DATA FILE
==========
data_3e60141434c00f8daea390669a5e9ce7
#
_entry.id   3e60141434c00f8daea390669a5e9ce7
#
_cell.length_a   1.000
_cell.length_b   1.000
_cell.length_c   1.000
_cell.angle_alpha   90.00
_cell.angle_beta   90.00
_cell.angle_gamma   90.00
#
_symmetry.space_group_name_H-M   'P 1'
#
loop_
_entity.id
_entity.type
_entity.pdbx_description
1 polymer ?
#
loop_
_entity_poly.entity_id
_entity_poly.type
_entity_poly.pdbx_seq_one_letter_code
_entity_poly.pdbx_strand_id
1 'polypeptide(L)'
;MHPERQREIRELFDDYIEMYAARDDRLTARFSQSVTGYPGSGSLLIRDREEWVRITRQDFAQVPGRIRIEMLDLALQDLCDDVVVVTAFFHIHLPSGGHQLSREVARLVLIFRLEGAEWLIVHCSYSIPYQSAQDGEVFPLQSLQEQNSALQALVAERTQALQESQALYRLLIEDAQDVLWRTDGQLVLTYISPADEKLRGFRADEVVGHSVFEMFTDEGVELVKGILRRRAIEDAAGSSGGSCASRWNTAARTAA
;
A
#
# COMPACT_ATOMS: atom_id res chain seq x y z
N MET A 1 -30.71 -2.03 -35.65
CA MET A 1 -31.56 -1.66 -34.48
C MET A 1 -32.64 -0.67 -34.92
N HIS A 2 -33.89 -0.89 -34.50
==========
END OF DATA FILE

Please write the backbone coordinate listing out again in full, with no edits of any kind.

data_3e60141434c00f8daea390669a5e9ce7
#
_entry.id   3e60141434c00f8daea390669a5e9ce7
#
_cell.length_a   1.000
_cell.length_b   1.000
_cell.length_c   1.000
_cell.angle_alpha   90.00
_cell.angle_beta   90.00
_cell.angle_gamma   90.00
#
_symmetry.space_group_name_H-M   'P 1'
#
loop_
_entity.id
_entity.type
_entity.pdbx_description
1 polymer ?
#
loop_
_entity_poly.entity_id
_entity_poly.type
_entity_poly.pdbx_seq_one_letter_code
_entity_poly.pdbx_strand_id
1 'polypeptide(L)'
;MHPERQREIRELFDDYIEMYAARDDRLTARFSQSVTGYPGSGSLLIRDREEWVRITRQDFAQVPGRIRIEMLDLALQDLCDDVVVVTAFFHIHLPSGGHQLSREVARLVLIFRLEGAEWLIVHCSYSIPYQSAQDGEVFPLQSLQEQNSALQALVAERTQALQESQALYRLLIEDAQDVLWRTDGQLVLTYISPADEKLRGFRADEVVGHSVFEMFTDEGVELVKGILRRRAIEDAAGSSGGSCASRWNTAARTAA
;
A
#
# COMPACT_ATOMS: atom_id res chain seq x y z
N MET A 1 -30.71 -2.03 -35.65
CA MET A 1 -31.56 -1.66 -34.48
C MET A 1 -32.64 -0.67 -34.92
N HIS A 2 -33.89 -0.89 -34.50